NewsMilwaukee Tonight


The most popular type of avocado was planted by Milwaukee native, Rudolph Hass

95% of all avocados consumed in the U.S. and a majority of avocados consumed globally can be traced back to one tree planted by a Milwaukee native.
Posted at 5:01 PM, Dec 15, 2022
and last updated 2022-12-17 09:41:58-05

MILWAUKEE — It's a played-out joke - millennials love avocado toast. I think we can all agree, avocado toast is delicious (this is coming from a millennial). Avocados have become ubiquitous in our diets whether it's in a spread, guacamole, or even in a smoothie. However, our obsession with avocados might not be the same had it not been for one man from Milwaukee who could be called the godfather of avocados.

Shockingly, 95% of all avocados consumed in the U.S. and a majority of avocados consumed globally can be traced back to one tree planted by a Milwaukee native. Introducing, Rudolph Hass.

He was born in Milwaukee in 1892. He moved to La Habra in Southern California in 1923. He became a mailman, but that's not what he would become famous for. In 1925, as people in the region were becoming more interested in subtropical fruits, Hass planted his famous avocado tree, according to Dr. Mary Lu Arpaia, the cooperative extension specialist and professor of extension of tropical horticulture at the University of California, Riverside. She has been studying avocados since 1983.

Rudolph and his wife Elizabeth Hass.

The Hass avocado is actually a lucky mistake. Hass tried grafting his tree with the dominant avocado strain at the time, the Fuerte. Grafting is a technique that joins two plants into one. Some of his trees took to grafting, but one didn't. He almost decided to chop that tree down, but instead, let it live. That one tree changed avocado history.

When Hass' tree finally beared fruit, people recognized that it had a richer taste and creamier texture. Once that was discovered people started wanting a piece of the Hass tree.

"People knew it was a very high eating quality fruit in fact from a post-harvest perspective it probably sets the gold standard," Dr. Arpaia said.

After shopping his avocados around, Hass knew he had something special on his hands. He got one of the first-ever fruit patents. Afterward, he struck a deal with a local nursery. The nursey would grow and sell the trees, and Hass would get a cut of the sales.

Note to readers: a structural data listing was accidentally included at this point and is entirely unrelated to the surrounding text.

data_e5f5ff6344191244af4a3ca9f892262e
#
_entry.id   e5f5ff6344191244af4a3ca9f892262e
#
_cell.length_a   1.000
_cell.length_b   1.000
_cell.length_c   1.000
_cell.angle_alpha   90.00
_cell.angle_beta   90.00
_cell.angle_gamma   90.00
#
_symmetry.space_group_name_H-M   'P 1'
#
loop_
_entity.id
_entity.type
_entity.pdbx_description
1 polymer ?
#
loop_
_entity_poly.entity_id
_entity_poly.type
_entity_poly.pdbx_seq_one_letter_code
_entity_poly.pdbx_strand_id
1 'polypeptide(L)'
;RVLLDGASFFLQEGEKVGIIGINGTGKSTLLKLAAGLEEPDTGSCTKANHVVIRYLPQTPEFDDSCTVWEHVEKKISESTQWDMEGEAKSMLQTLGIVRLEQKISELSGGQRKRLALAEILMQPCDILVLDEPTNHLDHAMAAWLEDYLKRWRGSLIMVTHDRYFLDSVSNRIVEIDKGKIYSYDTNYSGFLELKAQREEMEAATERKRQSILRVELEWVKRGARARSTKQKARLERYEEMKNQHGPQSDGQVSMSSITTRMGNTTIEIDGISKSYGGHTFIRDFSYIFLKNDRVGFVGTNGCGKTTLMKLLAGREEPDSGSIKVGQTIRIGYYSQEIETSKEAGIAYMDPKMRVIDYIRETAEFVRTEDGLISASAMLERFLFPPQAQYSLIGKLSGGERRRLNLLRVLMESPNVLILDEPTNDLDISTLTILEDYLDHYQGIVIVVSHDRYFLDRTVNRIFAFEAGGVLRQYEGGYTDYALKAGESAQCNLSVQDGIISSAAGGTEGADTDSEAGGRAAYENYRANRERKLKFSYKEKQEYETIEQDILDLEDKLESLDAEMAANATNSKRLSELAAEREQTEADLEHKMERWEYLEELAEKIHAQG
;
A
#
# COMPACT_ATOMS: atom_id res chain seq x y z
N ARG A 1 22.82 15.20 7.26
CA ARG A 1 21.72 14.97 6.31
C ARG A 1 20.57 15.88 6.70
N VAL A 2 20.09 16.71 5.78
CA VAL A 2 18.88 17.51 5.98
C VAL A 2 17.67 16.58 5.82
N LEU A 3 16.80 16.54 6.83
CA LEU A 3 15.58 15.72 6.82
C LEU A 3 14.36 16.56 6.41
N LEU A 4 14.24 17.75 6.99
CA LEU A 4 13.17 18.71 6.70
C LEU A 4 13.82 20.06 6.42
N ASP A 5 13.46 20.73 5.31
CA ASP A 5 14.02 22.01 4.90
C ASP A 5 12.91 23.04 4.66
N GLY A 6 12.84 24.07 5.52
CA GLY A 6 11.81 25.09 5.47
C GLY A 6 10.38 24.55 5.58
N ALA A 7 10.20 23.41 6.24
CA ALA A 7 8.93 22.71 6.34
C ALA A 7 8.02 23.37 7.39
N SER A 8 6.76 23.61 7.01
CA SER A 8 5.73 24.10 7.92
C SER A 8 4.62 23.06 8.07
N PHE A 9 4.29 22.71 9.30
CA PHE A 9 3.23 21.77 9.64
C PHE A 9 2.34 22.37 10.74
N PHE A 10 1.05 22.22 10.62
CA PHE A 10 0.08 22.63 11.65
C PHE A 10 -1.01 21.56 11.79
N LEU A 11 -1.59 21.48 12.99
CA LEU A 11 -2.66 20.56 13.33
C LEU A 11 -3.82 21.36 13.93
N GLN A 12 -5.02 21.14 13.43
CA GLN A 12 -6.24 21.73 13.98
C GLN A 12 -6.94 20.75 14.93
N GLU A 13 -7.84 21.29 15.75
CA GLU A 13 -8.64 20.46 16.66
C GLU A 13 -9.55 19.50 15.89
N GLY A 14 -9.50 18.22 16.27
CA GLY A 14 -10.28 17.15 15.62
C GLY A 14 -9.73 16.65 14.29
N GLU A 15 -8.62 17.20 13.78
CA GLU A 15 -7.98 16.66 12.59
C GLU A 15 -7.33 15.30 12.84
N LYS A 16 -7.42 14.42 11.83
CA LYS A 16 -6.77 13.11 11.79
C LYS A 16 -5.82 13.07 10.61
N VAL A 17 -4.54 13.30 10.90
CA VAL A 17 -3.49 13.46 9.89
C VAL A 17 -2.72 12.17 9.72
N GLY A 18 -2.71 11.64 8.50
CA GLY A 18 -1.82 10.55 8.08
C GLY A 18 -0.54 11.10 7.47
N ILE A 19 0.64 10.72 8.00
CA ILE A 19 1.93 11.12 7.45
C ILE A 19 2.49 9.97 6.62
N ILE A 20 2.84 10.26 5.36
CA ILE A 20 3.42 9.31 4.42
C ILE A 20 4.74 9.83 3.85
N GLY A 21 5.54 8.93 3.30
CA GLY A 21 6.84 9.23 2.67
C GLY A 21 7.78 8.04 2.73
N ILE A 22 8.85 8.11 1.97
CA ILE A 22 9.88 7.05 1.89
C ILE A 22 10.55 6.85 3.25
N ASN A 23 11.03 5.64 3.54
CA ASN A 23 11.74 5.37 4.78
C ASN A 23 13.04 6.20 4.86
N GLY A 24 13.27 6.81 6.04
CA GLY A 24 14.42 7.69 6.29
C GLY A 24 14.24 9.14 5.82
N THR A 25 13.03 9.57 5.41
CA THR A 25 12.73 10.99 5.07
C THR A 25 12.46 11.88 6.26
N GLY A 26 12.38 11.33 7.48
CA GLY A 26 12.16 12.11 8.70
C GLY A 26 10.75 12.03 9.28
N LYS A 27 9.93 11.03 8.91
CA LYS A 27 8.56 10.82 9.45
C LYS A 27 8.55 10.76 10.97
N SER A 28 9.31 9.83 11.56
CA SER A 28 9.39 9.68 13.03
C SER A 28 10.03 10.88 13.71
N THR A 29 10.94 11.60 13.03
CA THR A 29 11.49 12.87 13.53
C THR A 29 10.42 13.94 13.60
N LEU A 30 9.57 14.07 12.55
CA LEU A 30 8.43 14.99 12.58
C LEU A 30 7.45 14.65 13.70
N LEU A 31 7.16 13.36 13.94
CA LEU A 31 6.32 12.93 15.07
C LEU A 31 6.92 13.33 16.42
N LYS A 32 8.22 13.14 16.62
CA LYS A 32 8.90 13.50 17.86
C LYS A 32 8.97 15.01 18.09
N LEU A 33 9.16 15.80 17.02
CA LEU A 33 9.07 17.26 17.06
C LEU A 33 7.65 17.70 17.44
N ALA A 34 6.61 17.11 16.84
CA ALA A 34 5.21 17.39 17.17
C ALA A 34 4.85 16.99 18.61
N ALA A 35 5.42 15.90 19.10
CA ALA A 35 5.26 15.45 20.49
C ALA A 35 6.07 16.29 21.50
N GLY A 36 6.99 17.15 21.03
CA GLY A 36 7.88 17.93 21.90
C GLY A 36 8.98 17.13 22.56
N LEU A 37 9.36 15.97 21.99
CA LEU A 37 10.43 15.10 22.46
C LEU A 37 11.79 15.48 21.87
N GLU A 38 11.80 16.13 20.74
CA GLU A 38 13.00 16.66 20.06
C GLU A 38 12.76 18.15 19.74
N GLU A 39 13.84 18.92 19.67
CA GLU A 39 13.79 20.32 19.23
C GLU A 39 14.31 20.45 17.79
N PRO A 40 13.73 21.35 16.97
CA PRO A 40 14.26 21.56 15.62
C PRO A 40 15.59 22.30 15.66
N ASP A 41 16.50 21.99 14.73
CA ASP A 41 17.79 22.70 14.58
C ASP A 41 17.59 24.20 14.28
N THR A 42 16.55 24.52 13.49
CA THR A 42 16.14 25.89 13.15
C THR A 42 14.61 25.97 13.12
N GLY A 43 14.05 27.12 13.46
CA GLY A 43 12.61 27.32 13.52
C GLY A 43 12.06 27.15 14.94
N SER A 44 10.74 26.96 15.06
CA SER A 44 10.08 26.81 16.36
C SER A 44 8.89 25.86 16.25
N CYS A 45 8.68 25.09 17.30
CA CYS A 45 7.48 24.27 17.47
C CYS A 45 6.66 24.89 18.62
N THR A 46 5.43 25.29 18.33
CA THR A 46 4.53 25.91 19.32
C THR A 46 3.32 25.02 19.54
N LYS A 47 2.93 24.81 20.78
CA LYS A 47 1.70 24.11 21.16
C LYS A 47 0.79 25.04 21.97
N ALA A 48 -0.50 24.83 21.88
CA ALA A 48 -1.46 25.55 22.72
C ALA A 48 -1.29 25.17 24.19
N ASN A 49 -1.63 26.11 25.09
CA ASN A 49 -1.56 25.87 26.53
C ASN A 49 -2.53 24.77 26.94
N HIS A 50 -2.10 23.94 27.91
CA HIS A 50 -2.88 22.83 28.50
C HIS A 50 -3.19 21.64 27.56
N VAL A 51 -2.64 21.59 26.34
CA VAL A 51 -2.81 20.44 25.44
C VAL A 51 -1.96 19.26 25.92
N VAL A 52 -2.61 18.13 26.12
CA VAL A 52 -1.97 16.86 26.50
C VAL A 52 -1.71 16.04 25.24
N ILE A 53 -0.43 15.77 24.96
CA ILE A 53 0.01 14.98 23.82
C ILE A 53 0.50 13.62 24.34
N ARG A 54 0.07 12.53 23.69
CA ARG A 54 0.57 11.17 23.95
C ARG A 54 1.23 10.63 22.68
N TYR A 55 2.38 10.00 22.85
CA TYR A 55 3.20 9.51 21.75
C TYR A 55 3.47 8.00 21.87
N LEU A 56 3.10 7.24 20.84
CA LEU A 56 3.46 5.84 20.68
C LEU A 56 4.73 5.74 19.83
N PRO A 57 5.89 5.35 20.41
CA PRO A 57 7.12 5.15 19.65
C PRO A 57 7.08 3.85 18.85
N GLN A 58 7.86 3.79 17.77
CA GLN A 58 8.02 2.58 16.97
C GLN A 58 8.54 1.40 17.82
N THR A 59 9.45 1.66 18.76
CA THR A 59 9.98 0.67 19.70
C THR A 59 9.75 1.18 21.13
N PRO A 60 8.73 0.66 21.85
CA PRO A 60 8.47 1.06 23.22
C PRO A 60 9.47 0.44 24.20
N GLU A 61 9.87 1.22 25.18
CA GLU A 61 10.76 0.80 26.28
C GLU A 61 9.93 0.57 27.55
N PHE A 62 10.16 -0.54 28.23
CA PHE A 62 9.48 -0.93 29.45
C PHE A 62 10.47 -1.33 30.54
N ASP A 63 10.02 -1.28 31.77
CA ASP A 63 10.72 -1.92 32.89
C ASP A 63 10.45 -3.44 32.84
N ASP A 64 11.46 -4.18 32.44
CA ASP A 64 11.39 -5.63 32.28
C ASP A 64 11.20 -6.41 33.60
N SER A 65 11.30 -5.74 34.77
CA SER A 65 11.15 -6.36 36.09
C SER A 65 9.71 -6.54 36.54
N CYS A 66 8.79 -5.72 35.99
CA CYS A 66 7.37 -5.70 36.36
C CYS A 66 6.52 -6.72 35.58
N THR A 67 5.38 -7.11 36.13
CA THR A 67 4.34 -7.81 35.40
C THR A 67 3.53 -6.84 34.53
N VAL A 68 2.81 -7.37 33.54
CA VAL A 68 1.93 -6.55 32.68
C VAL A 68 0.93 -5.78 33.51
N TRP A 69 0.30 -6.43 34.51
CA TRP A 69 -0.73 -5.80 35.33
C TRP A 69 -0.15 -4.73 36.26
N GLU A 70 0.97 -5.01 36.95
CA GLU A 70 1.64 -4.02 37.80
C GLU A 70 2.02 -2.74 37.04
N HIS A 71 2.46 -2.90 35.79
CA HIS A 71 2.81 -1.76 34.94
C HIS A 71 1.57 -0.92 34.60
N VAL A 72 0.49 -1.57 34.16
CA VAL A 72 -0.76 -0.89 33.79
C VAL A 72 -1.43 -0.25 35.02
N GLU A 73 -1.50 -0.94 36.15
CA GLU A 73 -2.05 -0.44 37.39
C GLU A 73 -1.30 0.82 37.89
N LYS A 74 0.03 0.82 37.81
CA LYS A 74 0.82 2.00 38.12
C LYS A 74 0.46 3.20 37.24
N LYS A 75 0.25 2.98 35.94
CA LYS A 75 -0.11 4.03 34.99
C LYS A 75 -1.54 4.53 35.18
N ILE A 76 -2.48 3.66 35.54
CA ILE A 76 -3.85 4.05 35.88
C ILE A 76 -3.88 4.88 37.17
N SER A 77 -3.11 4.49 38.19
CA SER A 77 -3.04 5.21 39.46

That would have worked well had it not been for people illegally circumventing the law. People illegally grafted the Hass tree they bought and planted groves of them. Due to that, Hass only made about $5,000 from his patent.

In 1945, an article by H.B. Griswold in the California Avocado Society said that the Hass avocado was superior because of its size, good shipping quality, and its growing season. In the same article, it said that the nursey sold 16,250 Hass avocado trees from 1936-1945.

Hass Avocado
The Hass avocado mother tree planted in La Habra, California by Rudolph Hass.

However, it wasn't until the 1970's that the tree took off nationwide. Avocados we know today tend to ripen when they turn darker. Back in the middle of the 20th century, eating blackened fruit wasn't an attractive idea. However thanks to some clever marketing, the Hass avocado was pushed, and then it exploded into popularity, Dr. Arpaia said.

"It's the number one variety commercially worldwide," she said.

Hass avocados are grown and eaten in Chile, Colombia, Australia, New Zealand, China, and Africa. They are the most common variety in the world. In fact, the world's largest producer of avocados, Mexico, sent 1.7 billion pounds of the fruit to the United States in 2017.

Today, you can't go to a restaurant without seeing avocados in at least one of the dishes. In Milwaukee, there is a food truck called Vocado MKE that exclusively sells avocado toast. At the Public Market in Milwaukee, the vegan restaurant On The Bus can barely keep up with demand.

"Yeah, we definitely sell at least 10 to probably around 50 sandwiches that include avocado," general manager Emily Schicker said.

So the next time you see an avocado in the grocery store or see guacamole on the menu, you can thank the Milwaukee native turned southern California mailman, Rudolph Hass.

Report a typo or error // Submit a news tip

milwaukee tonight


Nominate your 'Hidden Gem' for Milwaukee Tonight

Milwaukee Tonight focuses on the people, places, and events that make the community special. From artists to architecture, food to festivals, neighborhoods to nightlife - this show is a nightly reminder that our city is filled with stories to be proud of. Watch weekdays at 6:30 p.m. on TMJ4.